We are introduced to Jim (later, Lord Jim) at a time when he was working as a water-clerk for a ship-chandler firm in the Far East. It was menial work, but Jim seemed fairly happy, and everyone liked him. They knew him simply as "Jim." Yet, as the plot unfolds, with Conrad's skillful analysis of Jim's character, we gradually realize that Jim was not "merely" Jim; he was "one of us." Indeed, the author make a point of letting the reader know that what Jim does in his moment of weakness, could happen to any of us. The question, is how many of us have the strength and courage to fight for redemption?
The story has a slow tempo and an overly descriptive, in-depth narration that is more often beautiful than tedious, but the story line ultimately delivers in the end.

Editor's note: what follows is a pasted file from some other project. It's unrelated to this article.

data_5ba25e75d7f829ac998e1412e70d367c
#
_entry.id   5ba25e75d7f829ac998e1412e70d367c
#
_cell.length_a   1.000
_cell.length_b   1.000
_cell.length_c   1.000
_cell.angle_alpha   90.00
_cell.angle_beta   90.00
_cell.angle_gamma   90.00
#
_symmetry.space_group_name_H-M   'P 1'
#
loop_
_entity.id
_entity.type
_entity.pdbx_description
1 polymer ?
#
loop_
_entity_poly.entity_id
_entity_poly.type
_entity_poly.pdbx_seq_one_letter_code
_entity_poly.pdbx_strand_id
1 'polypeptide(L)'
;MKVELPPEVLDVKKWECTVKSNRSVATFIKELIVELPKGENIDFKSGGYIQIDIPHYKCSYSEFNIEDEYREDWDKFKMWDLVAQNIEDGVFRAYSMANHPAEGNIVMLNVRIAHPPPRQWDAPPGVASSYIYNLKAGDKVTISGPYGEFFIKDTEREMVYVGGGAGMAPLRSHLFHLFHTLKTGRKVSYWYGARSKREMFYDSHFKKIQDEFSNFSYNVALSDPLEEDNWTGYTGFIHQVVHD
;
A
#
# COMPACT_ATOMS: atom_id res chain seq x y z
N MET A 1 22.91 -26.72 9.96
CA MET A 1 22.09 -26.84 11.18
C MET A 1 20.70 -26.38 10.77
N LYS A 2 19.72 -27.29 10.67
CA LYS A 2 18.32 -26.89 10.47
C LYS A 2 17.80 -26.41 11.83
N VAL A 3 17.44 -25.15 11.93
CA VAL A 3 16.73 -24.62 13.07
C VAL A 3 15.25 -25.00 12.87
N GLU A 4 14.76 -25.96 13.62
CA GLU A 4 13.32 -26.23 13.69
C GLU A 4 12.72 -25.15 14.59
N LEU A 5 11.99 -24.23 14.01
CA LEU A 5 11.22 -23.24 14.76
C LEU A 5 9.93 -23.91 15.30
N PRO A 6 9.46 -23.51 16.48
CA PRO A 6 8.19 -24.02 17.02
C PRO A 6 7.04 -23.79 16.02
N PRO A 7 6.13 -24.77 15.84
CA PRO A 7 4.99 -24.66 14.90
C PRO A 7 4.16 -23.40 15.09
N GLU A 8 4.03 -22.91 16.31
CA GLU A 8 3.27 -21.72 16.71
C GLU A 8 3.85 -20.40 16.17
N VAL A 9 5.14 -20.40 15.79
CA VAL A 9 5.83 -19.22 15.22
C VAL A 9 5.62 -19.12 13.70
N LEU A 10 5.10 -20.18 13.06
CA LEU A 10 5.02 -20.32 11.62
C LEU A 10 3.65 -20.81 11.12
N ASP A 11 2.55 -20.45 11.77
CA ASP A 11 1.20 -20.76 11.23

Later, after Jim earned the rank of Ship’s Mate, on a dark night in the Arabian Sea, Jim’s ship ran over some floating wreckage and was badly damaged. Jim discovered the damage and saw that the sea was pressing in on a bulkhead, which walled in the hold, where several hundred Asian passengers were asleep. The bulkhead bulged. It could not possibly withstand the pressure. Jim was convinced that within minutes the sea would rush in and the passengers would all be killed. With too few lifeboats and no time, there was no possible salvation for everybody on board.
The captain and crew abandoned the ship, leaving the passengers to drown. In a moment of confusion, Jim leaps into the lifeboat to save his own life, rather than stay to help the passengers. That one act of cowardliness begins a journey of shame and redemption, and also a story of true friendship with the one person in the world who believes in Jim’s character, Marlow, the story’s narrator.
One of the more interesting aspects of this classic, is that it’s not only Jim’s shame and redemption we are reading about, but also the shame of the white race for how they mistreated Asians, and the feeble attempts at redemption by some.